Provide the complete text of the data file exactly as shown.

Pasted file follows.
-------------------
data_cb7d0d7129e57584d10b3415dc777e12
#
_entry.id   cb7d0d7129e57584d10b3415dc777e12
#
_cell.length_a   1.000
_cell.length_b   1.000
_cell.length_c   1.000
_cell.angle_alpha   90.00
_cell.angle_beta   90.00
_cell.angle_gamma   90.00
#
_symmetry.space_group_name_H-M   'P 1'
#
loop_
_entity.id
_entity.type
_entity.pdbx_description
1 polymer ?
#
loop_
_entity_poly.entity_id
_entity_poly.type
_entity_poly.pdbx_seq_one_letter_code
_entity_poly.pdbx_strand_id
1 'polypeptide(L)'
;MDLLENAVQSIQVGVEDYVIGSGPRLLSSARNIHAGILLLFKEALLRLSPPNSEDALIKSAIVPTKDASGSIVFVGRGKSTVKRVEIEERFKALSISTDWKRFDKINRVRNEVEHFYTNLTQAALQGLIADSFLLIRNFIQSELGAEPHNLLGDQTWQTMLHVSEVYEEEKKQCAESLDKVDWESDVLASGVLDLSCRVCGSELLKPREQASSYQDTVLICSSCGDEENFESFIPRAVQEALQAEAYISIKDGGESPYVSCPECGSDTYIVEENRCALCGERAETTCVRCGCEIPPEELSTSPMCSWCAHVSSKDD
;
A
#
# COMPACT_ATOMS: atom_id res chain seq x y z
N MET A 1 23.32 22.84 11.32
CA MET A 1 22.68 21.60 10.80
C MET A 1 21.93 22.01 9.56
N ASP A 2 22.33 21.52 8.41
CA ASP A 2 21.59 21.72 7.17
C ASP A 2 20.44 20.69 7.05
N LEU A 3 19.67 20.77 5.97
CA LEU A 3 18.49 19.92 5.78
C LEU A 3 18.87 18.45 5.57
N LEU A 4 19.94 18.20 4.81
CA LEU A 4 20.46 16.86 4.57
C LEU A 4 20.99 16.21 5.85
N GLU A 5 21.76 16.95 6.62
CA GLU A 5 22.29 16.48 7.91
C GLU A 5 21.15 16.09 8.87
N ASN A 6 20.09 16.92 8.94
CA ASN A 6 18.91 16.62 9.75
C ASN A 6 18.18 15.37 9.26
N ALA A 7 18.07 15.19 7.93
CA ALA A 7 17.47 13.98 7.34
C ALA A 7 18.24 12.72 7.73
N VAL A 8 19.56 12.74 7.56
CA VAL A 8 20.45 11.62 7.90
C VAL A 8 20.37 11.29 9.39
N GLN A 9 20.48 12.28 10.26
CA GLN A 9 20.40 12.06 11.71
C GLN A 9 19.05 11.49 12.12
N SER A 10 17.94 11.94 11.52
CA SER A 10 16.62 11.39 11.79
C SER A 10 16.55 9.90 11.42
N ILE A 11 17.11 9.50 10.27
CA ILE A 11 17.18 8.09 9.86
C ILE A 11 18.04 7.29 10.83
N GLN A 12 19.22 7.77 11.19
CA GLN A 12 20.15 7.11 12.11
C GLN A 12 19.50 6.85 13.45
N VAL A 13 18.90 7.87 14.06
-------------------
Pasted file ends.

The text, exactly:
data_cb7d0d7129e57584d10b3415dc777e12
#
_entry.id   cb7d0d7129e57584d10b3415dc777e12
#
_cell.length_a   1.000
_cell.length_b   1.000
_cell.length_c   1.000
_cell.angle_alpha   90.00
_cell.angle_beta   90.00
_cell.angle_gamma   90.00
#
_symmetry.space_group_name_H-M   'P 1'
#
loop_
_entity.id
_entity.type
_entity.pdbx_description
1 polymer ?
#
loop_
_entity_poly.entity_id
_entity_poly.type
_entity_poly.pdbx_seq_one_letter_code
_entity_poly.pdbx_strand_id
1 'polypeptide(L)'
;MDLLENAVQSIQVGVEDYVIGSGPRLLSSARNIHAGILLLFKEALLRLSPPNSEDALIKSAIVPTKDASGSIVFVGRGKSTVKRVEIEERFKALSISTDWKRFDKINRVRNEVEHFYTNLTQAALQGLIADSFLLIRNFIQSELGAEPHNLLGDQTWQTMLHVSEVYEEEKKQCAESLDKVDWESDVLASGVLDLSCRVCGSELLKPREQASSYQDTVLICSSCGDEENFESFIPRAVQEALQAEAYISIKDGGESPYVSCPECGSDTYIVEENRCALCGERAETTCVRCGCEIPPEELSTSPMCSWCAHVSSKDD
;
A
#
# COMPACT_ATOMS: atom_id res chain seq x y z
N MET A 1 23.32 22.84 11.32
CA MET A 1 22.68 21.60 10.80
C MET A 1 21.93 22.01 9.56
N ASP A 2 22.33 21.52 8.41
CA ASP A 2 21.59 21.72 7.17
C ASP A 2 20.44 20.69 7.05
N LEU A 3 19.67 20.77 5.97
CA LEU A 3 18.49 19.92 5.78
C LEU A 3 18.87 18.45 5.57
N LEU A 4 19.94 18.20 4.81
CA LEU A 4 20.46 16.86 4.57
C LEU A 4 20.99 16.21 5.85
N GLU A 5 21.76 16.95 6.62
CA GLU A 5 22.29 16.48 7.91
C GLU A 5 21.15 16.09 8.87
N ASN A 6 20.09 16.92 8.94
CA ASN A 6 18.91 16.62 9.75
C ASN A 6 18.18 15.37 9.26
N ALA A 7 18.07 15.19 7.93
CA ALA A 7 17.47 13.98 7.34
C ALA A 7 18.24 12.72 7.73
N VAL A 8 19.56 12.74 7.56
CA VAL A 8 20.45 11.62 7.90
C VAL A 8 20.37 11.29 9.39
N GLN A 9 20.48 12.28 10.26
CA GLN A 9 20.40 12.06 11.71
C GLN A 9 19.05 11.49 12.12
N SER A 10 17.94 11.94 11.52
CA SER A 10 16.62 11.39 11.79
C SER A 10 16.55 9.90 11.42
N ILE A 11 17.11 9.50 10.27
CA ILE A 11 17.18 8.09 9.86
C ILE A 11 18.04 7.29 10.83
N GLN A 12 19.22 7.77 11.19
CA GLN A 12 20.15 7.11 12.11
C GLN A 12 19.50 6.85 13.45
N VAL A 13 18.90 7.87 14.06